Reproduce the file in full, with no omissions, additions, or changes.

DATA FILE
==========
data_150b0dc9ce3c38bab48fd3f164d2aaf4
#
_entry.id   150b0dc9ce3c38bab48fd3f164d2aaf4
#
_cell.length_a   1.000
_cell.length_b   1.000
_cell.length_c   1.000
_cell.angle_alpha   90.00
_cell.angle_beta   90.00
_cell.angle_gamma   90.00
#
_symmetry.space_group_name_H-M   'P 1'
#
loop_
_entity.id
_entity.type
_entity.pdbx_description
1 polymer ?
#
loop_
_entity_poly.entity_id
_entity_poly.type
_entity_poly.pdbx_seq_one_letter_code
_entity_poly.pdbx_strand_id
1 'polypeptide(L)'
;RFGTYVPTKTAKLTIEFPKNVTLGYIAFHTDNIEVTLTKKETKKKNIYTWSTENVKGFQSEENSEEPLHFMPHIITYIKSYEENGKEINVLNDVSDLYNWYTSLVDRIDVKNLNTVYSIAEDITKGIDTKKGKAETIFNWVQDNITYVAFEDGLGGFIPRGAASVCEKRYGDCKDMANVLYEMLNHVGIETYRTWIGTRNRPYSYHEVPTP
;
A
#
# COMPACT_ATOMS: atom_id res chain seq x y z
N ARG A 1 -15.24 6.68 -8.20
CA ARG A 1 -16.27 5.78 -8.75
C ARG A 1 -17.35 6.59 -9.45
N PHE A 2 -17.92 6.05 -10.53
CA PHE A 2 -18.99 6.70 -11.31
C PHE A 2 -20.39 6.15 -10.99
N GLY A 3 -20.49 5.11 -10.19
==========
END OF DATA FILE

data_150b0dc9ce3c38bab48fd3f164d2aaf4
#
_entry.id   150b0dc9ce3c38bab48fd3f164d2aaf4
#
_cell.length_a   1.000
_cell.length_b   1.000
_cell.length_c   1.000
_cell.angle_alpha   90.00
_cell.angle_beta   90.00
_cell.angle_gamma   90.00
#
_symmetry.space_group_name_H-M   'P 1'
#
loop_
_entity.id
_entity.type
_entity.pdbx_description
1 polymer ?
#
loop_
_entity_poly.entity_id
_entity_poly.type
_entity_poly.pdbx_seq_one_letter_code
_entity_poly.pdbx_strand_id
1 'polypeptide(L)'
;RFGTYVPTKTAKLTIEFPKNVTLGYIAFHTDNIEVTLTKKETKKKNIYTWSTENVKGFQSEENSEEPLHFMPHIITYIKSYEENGKEINVLNDVSDLYNWYTSLVDRIDVKNLNTVYSIAEDITKGIDTKKGKAETIFNWVQDNITYVAFEDGLGGFIPRGAASVCEKRYGDCKDMANVLYEMLNHVGIETYRTWIGTRNRPYSYHEVPTP
;
A
#
# COMPACT_ATOMS: atom_id res chain seq x y z
N ARG A 1 -15.24 6.68 -8.20
CA ARG A 1 -16.27 5.78 -8.75
C ARG A 1 -17.35 6.59 -9.45
N PHE A 2 -17.92 6.05 -10.53
CA PHE A 2 -18.99 6.70 -11.31
C PHE A 2 -20.39 6.15 -10.99
N GLY A 3 -20.49 5.11 -10.19